Climate change is hurting pregnant women and their babies, according to an article published last week in JAMA Network Open, an open-access online medical journal published by the American Medical Association.

"Studies across diverse US populations were identified that reported an association of PM2.5, ozone, and heat exposure with the adverse obstetrical outcomes of preterm birth, low birthweight at term, and stillbirth," the article says. "PM2.5" is fine particulate matter pollution—tiny solid particles and liquid droplets, 30 times smaller than the diameter of a human hair, that float in the air.

The research team reviewed 57 previously published studies that collectively included almost 33 million births. Bruce Bekkar, a retired California obstetrician and a co-author of the article, said the team found that generations of babies have been "weakened from birth."

Common climate impacts

"When you talk about climate, people think about severe weather, big storms, or huge fires," Bekkar told The Guardian newspaper. "But we wanted to talk about the impacts that are common and widespread and ongoing and also are rarely attributed to the climate crisis."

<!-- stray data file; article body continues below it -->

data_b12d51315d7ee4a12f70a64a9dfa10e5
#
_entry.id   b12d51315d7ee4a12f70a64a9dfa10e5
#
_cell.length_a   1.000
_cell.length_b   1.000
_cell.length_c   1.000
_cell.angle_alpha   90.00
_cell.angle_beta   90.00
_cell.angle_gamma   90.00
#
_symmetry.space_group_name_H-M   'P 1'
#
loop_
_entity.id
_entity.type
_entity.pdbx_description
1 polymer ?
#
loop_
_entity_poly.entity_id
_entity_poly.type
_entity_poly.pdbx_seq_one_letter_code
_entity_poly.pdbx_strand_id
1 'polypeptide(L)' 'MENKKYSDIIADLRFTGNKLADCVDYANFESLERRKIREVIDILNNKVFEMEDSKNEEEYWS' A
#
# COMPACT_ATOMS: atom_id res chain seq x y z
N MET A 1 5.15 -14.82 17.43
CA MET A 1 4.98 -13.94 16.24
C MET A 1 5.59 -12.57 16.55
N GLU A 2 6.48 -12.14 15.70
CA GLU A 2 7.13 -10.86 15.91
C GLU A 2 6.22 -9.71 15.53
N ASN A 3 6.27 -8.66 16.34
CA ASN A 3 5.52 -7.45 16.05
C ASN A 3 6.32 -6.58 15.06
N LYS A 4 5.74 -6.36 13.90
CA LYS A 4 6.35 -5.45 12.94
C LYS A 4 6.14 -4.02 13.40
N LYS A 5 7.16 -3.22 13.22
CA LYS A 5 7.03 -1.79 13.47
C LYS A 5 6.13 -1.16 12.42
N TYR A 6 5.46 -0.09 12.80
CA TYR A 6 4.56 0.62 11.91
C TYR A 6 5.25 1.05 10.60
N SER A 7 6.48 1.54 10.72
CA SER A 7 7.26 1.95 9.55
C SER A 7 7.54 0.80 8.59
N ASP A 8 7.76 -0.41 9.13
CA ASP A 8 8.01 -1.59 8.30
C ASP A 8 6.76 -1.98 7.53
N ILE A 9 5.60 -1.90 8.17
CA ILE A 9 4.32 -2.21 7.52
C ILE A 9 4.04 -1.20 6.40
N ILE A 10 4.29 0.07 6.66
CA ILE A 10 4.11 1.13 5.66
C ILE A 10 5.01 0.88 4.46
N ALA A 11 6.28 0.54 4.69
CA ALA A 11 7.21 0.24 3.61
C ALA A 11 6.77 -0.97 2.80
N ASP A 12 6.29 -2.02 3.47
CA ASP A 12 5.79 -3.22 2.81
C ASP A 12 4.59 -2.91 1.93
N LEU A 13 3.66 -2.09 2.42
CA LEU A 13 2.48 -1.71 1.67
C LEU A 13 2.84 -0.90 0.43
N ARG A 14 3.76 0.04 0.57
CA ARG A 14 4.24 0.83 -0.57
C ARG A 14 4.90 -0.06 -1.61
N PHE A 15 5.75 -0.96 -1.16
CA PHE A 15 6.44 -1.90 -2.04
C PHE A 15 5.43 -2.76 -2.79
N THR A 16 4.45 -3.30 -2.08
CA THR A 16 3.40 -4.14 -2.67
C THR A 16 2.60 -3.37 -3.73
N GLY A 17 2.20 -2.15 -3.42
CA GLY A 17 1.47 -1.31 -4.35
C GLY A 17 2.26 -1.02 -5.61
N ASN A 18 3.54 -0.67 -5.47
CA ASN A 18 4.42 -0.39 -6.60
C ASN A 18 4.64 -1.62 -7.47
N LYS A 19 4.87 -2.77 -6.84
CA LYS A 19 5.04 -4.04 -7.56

The researchers found that women with asthma and African American women were at greater risk. "Social determinants of health, including residence in urban areas with higher exposure to air pollutants and long-term high levels of stress, are known to contribute to adverse obstetrical outcomes," the article says.

"Further research is needed to further identify at-risk populations, high-exposure geographic areas, and effects of seasonality."

What to do

Bekkar said pregnant women should avoid prolonged exposure to heat and pollution. "The more time they can spend in air-conditioned places that have filtered air, the better for their pregnancy outcome," he said.

He also suggested that women's advocates demand that government officials address the problems: "Reducing air pollution and fighting climate change is a matter of their children's survival and health."


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